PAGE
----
CENTERED IN LOVE – Twenty-third Sunday after Pentecost—Proper 26, Year B; Thirty-first Sunday in Ordinary Time, Year B (RC)

October 31, 2021

Revised Common Lectionary
Ruth 1:1-18 or Deuteronomy 6:1-9
Psalm 146 or Psalm 119:1-8
Hebrews 9:11-14
Mark 12:28-34

Lectionary for Mass (RC)
Deuteronomy 6:2-6
Psalm 18:2-3, 3-4, 47, 51 (2)
Hebrews 7:23-28
Mark 12:28b-34

Soon after my husband and I had moved into our home a few years ago, we noticed small acrylic cases fastened to the frames of the front and back doors. We came to realize that the Jewish family who had lived there before us had affixed on each doorway a mezuzah, a small piece of parchment placed inside a protective case. The texts written on that parchment, from Deuteronomy 6:4-9 and 11:13-21, instruct God’s people to “write [these words] on the doorposts of your house and on your gates” (Dt 6:9).

The first words recorded in the mezuzah—and heard in today’s readings from Deuteronomy and Mark—are known as the Shema Israel (Dt 6:4-9) and constitute the core creed of Judaism. This text is so important that it is recited by Jews twice daily, forming the centerpiece of both morning and evening prayer. These are words to be prayed, spoken about, passed on, worn, posted on doorways—but even more, to be the focus and guide for one’s entire life. The Shema Israel not only proclaims a sure faith in one God, but also expresses the intimate relationship between the Holy One and the people who are chosen and called to live in a covenant of love.

Jesus cites the Shema Israel in today’s Gospel story, which takes place after he had entered Jerusalem in triumph, had forcefully disrupted commercial activity at the Temple, and engaged in a long and contentious dispute with Jerusalem’s religious leaders. A scribe happened by and heard how Jesus had confounded his adversaries on every point. His question and the tone of his comments seem to flow from admiration.

In response to the scribe’s question, “Which commandment is the first of all?” (Mk 12:28), Jesus responds, “Hear, O Israel: the Lord our God, the Lord is one; you shall love the Lord your God with all your heart, and with all your soul, and with all your mind, and with all your strength” (12:30). He not only quotes the Shema Israel but goes on to include a second commandment also drawn from the Torah: “You shall love your neighbor as yourself” (Mk 12:31, Lev 19:18).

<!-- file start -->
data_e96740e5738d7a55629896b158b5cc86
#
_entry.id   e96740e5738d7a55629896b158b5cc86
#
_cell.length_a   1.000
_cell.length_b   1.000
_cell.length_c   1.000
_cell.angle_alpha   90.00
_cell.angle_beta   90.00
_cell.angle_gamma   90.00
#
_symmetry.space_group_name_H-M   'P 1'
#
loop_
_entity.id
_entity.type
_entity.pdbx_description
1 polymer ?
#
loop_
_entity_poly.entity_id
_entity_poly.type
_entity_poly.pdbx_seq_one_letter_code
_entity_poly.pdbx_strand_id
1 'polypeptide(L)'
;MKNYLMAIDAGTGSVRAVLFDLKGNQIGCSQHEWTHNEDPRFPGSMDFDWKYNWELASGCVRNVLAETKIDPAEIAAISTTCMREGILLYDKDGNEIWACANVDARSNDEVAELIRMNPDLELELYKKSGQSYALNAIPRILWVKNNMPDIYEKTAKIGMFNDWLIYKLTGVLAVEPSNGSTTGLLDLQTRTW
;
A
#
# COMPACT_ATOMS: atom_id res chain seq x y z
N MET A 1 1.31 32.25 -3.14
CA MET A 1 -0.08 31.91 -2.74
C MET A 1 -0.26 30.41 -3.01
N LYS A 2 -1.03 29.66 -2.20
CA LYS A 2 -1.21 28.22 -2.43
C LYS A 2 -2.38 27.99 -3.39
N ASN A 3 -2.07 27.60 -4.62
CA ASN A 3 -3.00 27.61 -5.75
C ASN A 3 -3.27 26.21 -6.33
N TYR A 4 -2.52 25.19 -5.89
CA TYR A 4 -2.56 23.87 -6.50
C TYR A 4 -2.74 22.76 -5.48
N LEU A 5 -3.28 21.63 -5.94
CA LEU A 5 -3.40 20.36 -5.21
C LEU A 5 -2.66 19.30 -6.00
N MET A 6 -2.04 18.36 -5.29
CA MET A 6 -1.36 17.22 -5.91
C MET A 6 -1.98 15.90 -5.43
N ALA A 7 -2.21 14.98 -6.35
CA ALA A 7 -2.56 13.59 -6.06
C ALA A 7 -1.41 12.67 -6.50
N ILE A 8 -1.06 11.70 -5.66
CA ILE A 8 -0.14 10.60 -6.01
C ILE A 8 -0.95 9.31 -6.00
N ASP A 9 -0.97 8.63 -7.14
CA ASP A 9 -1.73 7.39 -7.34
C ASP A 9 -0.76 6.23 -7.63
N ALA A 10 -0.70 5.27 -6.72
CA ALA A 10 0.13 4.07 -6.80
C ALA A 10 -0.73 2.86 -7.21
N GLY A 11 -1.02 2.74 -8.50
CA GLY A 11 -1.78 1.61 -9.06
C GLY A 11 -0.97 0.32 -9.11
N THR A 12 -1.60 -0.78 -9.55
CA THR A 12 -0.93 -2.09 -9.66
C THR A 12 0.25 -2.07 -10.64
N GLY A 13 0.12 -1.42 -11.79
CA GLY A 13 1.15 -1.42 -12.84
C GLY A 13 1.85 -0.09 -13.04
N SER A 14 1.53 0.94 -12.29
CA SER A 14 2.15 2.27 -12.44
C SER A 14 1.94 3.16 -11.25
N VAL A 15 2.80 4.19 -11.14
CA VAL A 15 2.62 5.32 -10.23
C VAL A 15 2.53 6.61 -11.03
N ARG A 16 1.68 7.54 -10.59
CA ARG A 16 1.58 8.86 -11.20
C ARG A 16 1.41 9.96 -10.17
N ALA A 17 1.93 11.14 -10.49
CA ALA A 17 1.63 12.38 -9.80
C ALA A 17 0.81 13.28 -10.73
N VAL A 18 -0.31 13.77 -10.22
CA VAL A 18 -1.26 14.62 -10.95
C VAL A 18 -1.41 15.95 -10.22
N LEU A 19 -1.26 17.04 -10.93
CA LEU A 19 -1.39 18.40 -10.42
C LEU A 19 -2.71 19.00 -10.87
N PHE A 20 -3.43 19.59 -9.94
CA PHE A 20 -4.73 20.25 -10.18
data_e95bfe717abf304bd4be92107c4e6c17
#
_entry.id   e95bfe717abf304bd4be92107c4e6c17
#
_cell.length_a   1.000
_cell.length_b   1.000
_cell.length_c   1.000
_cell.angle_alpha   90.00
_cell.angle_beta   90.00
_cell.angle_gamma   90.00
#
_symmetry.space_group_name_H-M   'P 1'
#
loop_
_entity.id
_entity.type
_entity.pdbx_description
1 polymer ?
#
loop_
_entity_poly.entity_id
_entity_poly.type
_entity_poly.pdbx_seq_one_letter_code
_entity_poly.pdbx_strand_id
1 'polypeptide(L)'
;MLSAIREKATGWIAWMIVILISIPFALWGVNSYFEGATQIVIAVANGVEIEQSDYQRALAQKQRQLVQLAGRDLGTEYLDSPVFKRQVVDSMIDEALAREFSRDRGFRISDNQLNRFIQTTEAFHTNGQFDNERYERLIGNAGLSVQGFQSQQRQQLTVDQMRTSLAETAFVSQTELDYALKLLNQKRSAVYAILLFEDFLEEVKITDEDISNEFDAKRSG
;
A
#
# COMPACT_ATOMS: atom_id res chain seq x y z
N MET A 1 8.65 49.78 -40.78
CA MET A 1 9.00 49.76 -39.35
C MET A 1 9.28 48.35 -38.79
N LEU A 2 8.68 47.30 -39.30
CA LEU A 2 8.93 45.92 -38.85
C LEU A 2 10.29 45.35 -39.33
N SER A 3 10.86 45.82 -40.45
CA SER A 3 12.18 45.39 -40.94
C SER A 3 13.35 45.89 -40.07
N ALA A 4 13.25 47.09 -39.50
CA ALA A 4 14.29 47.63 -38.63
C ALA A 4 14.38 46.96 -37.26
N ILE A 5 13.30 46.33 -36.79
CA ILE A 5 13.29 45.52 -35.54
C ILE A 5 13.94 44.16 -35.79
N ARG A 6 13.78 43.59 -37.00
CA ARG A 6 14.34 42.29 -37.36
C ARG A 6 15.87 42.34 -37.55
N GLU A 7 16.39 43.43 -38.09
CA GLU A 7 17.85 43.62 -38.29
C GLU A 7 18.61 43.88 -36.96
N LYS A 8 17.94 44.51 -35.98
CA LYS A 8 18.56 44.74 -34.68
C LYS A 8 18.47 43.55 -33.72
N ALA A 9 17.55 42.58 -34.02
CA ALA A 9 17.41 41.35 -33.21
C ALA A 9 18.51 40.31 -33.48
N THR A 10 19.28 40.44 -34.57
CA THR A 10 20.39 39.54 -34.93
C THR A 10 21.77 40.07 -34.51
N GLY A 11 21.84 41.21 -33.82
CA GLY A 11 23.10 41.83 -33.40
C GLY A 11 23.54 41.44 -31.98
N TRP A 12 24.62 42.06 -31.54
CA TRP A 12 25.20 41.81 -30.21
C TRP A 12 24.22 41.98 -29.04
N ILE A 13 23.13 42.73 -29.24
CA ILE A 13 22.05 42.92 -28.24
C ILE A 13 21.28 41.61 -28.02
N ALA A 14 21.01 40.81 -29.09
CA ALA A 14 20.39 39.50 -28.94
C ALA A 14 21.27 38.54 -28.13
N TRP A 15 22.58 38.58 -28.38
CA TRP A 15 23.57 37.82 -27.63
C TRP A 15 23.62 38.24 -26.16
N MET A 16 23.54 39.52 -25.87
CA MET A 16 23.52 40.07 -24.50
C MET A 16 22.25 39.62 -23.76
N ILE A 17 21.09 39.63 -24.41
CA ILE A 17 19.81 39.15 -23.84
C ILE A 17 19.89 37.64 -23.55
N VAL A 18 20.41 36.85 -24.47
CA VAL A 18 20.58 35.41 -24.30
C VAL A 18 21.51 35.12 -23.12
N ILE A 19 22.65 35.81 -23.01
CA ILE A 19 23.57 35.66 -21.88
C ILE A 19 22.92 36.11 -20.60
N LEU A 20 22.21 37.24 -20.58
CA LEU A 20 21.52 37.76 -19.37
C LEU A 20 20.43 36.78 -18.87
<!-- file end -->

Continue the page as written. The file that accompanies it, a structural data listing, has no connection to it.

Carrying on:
In bringing together the Torah’s commands to love God and neighbor, Jesus draws on the deep tradition of Judaism. He likewise offers an indirect critique of Jerusalem’s religious establishment—a critique which the scribe makes explicit with his observation that keeping the two great commandments “is much more important than all whole burnt offerings and sacrifices” (12:33).

Jesus’ answer to the scribe’s question suggests that a life centered on love of God will by necessity include love of neighbor. For those of us who promote congregational singing, communal worship, and other religious practices, today’s readings offer a word of caution. Our singing and praying can be authentic religious expressions only if they flow from lives of care for others, especially the poor, neglected, and marginalized.

When Ray and I moved last year, we debated whether or not to take the mezuzoth to our new home. Since the Jewish family before us had left them, we decided to do the same—allowing those who came after us to discover this daily reminder of how God is calling us to center our lives.

A Hymn for Today: “The Lord Is God”

Presbyterian pastor and hymn writer David Gambrell has created this paraphrase of the Shema Israel, which appears in Glory to God, the most recent official hymnal of the Presbyterian Church (USA).

The Lord is God, the Lord alone!
Give honor, thanks, and praise
to God, the maker of all things
and giver of our days.

With all your heart, with all your soul,
with all your mind and might,
O people, love the Lord, your God,
the source of truth and light.

At night or day, at home, away,
together and apart,
O children, take these holy words
and keep them in your heart.

The Lord is God, the Lord alone!
Give honor, thanks, and praise
to God, the maker of all things
and giver of our days.

Text: David Gambrell, 2011, © 2011 David Gambrell, admin. Presbyterian Publishing Corp. Used by permission under OneLicense #A-729857

Image Credit: Caritas, stained glass, Glasgow Cathedral, William Wilson, 1

“Word and Song: A Lectionary Reflection” is written by the Executive Director of The Hymn Society, Rev. Dr. Mike McMahon. For his full bio, click here and scroll down to the “staff” section.

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